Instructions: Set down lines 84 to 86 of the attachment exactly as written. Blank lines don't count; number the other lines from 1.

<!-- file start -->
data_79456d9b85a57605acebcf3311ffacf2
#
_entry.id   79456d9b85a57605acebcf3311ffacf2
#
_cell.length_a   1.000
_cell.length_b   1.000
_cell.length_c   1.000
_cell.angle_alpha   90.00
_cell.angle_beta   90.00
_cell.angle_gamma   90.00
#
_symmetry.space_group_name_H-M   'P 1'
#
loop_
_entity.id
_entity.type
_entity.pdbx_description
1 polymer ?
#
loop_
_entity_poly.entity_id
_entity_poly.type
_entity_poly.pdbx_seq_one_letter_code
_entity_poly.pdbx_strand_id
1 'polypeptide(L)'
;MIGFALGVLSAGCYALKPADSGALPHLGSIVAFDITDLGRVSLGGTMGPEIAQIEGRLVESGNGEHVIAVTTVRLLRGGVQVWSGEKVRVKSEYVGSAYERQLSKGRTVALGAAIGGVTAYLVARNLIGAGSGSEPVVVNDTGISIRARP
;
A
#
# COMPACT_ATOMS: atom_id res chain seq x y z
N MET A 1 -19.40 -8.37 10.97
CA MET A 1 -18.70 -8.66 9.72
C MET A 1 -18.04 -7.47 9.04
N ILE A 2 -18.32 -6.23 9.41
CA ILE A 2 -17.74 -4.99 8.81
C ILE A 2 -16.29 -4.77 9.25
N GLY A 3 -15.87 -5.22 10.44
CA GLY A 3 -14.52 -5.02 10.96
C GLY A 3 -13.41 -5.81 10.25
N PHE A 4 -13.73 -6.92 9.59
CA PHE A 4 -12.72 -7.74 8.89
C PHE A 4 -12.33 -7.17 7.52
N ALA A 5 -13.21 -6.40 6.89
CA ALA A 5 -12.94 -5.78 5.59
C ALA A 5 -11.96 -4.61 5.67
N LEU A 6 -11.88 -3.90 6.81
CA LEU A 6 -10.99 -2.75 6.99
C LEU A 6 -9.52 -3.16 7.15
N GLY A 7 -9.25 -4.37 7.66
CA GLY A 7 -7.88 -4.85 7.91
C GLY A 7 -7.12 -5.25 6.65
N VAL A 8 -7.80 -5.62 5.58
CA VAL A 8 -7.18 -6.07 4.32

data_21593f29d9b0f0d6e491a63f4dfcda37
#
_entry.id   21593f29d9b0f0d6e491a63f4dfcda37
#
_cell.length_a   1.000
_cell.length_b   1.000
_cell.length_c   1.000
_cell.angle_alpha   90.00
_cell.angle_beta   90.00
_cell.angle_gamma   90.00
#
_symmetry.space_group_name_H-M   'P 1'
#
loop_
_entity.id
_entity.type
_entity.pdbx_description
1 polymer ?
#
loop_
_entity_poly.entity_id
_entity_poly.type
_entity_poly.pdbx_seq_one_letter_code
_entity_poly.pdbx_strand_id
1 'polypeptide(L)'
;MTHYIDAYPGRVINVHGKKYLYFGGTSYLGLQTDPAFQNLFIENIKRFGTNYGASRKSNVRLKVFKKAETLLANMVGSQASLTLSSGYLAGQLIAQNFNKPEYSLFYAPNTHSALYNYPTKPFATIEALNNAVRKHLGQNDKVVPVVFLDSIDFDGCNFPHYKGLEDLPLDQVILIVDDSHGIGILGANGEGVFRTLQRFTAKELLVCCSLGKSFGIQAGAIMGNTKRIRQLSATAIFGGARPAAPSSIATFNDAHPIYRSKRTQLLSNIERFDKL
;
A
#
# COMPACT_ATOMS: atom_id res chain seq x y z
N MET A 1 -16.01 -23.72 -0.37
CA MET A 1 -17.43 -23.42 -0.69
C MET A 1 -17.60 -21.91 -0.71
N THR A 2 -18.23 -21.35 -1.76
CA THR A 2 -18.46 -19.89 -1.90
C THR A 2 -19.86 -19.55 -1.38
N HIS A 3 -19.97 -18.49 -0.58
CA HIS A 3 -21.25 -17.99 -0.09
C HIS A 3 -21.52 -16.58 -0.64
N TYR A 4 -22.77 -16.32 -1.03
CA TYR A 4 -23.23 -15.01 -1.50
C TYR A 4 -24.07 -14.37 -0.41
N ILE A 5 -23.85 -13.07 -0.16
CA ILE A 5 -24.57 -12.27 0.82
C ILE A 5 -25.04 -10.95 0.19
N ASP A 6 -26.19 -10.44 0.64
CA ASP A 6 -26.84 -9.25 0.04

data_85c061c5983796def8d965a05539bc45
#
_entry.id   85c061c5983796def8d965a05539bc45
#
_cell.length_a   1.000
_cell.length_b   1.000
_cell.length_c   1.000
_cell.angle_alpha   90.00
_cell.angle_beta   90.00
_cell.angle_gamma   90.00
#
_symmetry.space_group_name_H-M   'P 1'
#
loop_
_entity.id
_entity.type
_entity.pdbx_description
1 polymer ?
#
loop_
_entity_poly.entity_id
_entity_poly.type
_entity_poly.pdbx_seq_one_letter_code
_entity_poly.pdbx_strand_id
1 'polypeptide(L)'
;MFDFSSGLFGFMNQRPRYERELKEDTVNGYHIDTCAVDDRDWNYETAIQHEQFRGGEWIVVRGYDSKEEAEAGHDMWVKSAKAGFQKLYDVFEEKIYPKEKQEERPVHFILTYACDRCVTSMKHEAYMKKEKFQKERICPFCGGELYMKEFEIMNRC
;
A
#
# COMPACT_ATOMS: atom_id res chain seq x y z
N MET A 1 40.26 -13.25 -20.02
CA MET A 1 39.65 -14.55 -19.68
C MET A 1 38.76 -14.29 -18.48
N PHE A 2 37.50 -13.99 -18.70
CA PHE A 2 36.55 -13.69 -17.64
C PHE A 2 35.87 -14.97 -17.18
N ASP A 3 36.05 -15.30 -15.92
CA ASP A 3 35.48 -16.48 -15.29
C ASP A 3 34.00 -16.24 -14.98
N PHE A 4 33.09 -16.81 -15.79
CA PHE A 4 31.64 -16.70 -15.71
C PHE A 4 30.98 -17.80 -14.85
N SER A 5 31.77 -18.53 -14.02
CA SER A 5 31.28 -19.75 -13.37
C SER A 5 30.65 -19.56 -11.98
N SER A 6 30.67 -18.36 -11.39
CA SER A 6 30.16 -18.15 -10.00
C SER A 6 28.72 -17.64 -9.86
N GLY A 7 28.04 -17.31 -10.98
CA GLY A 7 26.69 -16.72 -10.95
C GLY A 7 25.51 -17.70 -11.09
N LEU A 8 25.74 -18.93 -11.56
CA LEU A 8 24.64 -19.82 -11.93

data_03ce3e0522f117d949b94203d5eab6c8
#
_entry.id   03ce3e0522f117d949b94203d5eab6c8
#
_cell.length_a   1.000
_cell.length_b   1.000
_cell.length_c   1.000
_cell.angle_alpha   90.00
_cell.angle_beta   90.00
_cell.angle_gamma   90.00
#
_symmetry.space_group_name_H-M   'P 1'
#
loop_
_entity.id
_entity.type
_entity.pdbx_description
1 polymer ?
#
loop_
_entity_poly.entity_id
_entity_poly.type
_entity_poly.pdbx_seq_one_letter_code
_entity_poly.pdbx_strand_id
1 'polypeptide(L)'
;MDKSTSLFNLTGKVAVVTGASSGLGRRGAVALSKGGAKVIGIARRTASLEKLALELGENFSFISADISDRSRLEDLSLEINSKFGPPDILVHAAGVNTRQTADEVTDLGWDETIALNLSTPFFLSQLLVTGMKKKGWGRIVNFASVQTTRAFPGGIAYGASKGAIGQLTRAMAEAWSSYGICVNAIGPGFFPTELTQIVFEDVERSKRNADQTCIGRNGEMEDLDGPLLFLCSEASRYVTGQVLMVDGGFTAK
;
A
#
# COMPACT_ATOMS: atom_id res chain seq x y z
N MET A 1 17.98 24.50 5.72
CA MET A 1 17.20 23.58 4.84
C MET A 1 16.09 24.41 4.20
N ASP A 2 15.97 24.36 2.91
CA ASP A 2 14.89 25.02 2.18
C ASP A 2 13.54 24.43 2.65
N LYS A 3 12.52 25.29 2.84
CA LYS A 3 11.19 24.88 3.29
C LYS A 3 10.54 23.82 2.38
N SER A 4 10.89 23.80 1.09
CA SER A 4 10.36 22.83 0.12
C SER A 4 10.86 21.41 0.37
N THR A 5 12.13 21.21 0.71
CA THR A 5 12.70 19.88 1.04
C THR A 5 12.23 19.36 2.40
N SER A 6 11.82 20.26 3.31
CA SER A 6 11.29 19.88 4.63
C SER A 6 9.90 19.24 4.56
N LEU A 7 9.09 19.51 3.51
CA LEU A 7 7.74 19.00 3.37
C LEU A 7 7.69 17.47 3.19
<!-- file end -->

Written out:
N MET A 1 -16.01 -23.72 -0.37
CA MET A 1 -17.43 -23.42 -0.69
C MET A 1 -17.60 -21.91 -0.71